Technical Integration and Scientific Communication

Preparing the conditions for a European Joint Programme on Radioactive Waste Management (including Disposal) – (2015-2018)

MCM has been participating in the 3 year EC JOPRAD project to support identification and development of the scientific basis of a potential future joint programme on radioactive waste management. The ambition has been to identify research, development and demonstration (RD&D) needs of  common interest between nationally mandated organisations with a formal responsibility for managing RD&D in the field of radioactive waste management. This includes Waste Management Organisations, Technical Support Organisations (fulfilling a Regulatory Expertise Function) and Research Entities. MCM staff, together with RWM, ANDRA, and the European Joint Research Centre (JRC) have authored the JOPRAD Programme Document, and supported all coordination of inputs from 37 individual organisations, representing 16 European countries. The outputs included an open and transparent methodology for development of a strategic research agenda with clear priorities identified as suitable for future Joint Programming. MCM also supported organisation of an open consultation and Programme Document workshop in London, April 2017.

Project Co-Ordination for the EC CArbon-14 Source Term (CAST) Project (2013-2018)

The CAST project began operating on 1st October 2013 and is co-ordinated by Radioactive Waste Management (RWM), to which MCM have provided project co-ordination support throughout.

In our atmosphere, carbon-14 is continuously generated from nitrogen (about 80% of air) and is incorporated into all living things. When a species die, the incorporation of this cosmogenically generated carbon-14 stops and its content decreases by radioactive decay. The degree of carbon-14 decay in material from once living things allows archaeologists to determine how old their findings of biological origin (e.g. a wooden tool) are. Carbon-14 is also generated in nuclear reactors e.g. during irradiation of metals containing nitrogen or carbon additions. These materials are considered radioactive waste for which special safety measures are and will be taken. The CAST aims to develop understanding of the potential release mechanisms of carbon-14 from radioactive waste materials under conditions relevant to waste packaging and disposal to underground geological disposal facilities. The expected increase in understanding should decrease uncertainties in the long-term safety assessment and increase confidence in the safety case.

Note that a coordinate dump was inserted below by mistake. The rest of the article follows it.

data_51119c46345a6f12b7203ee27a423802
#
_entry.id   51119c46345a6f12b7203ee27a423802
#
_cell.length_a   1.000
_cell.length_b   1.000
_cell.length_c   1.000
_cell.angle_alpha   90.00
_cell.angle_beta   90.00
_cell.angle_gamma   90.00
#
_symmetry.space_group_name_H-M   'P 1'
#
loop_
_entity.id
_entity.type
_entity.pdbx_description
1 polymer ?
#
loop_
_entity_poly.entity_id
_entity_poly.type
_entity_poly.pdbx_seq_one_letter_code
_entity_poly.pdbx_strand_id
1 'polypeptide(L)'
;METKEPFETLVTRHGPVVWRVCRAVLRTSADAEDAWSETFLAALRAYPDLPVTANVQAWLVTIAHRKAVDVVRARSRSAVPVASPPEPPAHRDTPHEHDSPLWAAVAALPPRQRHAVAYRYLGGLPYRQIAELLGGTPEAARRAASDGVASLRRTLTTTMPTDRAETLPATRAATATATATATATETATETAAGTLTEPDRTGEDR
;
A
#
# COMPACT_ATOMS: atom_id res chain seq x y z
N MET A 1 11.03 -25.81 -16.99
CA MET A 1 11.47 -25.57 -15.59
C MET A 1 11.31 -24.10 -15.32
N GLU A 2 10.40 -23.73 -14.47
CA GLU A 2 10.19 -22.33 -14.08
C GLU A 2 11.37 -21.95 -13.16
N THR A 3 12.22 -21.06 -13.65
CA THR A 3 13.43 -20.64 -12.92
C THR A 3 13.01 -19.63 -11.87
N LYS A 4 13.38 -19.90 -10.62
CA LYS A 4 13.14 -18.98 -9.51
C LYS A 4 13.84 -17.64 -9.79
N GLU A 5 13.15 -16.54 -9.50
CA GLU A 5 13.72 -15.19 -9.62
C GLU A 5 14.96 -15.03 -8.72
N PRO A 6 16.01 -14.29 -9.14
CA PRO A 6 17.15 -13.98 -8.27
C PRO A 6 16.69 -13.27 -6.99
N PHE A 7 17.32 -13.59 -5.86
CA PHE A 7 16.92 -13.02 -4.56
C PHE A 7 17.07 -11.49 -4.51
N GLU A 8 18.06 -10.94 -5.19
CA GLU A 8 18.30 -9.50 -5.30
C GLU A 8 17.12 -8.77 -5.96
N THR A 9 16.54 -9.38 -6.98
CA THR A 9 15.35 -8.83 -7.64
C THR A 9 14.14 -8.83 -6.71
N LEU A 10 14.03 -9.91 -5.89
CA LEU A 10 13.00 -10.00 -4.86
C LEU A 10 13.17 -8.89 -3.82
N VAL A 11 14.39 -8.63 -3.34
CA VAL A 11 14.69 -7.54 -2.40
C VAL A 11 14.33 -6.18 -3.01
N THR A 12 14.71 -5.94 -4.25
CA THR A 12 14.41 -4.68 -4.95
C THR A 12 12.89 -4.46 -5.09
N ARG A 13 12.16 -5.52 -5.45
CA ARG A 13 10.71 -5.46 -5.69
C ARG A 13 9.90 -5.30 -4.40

The CAST consortium brings together 33 partners with many different skills and competences both in geological disposal of difference waste types, but also in developing safety cases and on planning and implementing experimental programmes on gas generation. The consortium includes national waste management organisations (WMOs), research institutes, universities and commercial organisations working in this field. The involvement of the waste management organisations (the end-users of the outcome in the form of process understanding, data and competence) ensures that the project is focused on important and outstanding issues. It also ensures that the project is aligned to European national programmes and thus that results are used as intended. Organisations from three countries outside the European Union also participate in CAST– Ukraine (SI IEG NASU), Japan (RWMC) and Switzerland (NAGRA). This offers a unique extension of scientific basis to the project, as well as an insight into how other national programmes manage the issue of 14C.

The final symposium was held in Lyon, France in January 2018.

GDF technical programme support (2017)

MCM, and their partners in ARUP, were contracted to RWM as technical experts in order to help RWM understand the duration, cost, resource requirements and risks to delivering the engineering design of the geological disposal facility.

By defining numerous, separate pieces of work addressing a specific part of the GDF challenge, RWM was able to utilise a large set of supply chain expertise to effectively achieve an external review of its GDF programme.

MCM was specifically tasked with investigating Backfill and Buffer Systems and LHGW Container Unpacking in each of the three rock types – HRS, LSSR and EVR. For these areas, MCM delivered an assessment of task/research priority and relevant tools to enable a path towards a solution, thus supporting RWM in the progression of their programme.

Supporting RWM to manage work within the EC Project Demonstration of Plugs and Seals (DOPAS) (2013-2016)

Fourteen nuclear waste management organisations and research institutes from eight European countries are participating in a technology development project for testing plugging and sealing systems for geological disposal facilities for radioactive waste – the DOPAS project (“Full-Scale Demonstration of Plugs and Seals”). The project is built around a set of full-scale underground demonstrations, laboratory experiments, and performance assessment studies. MCM has been contracted to support RWM with their role as work package 4 lead with the objective to assess and evaluate:

  • the construction methodologies and technologies for plugs and seals (WP3);
  • the results of the subsequent monitoring phase and the outcome of the dismantling activities to evaluate the predictions against the actual measured performance;
  • summarise the achievements made in design and the industrial scale implementation construction, in the light of the specified required performance of plugs and seals as defined in Work Package 2; and
  • to provide a basis and direct input for performance assessment related activities carried out in (WP5).
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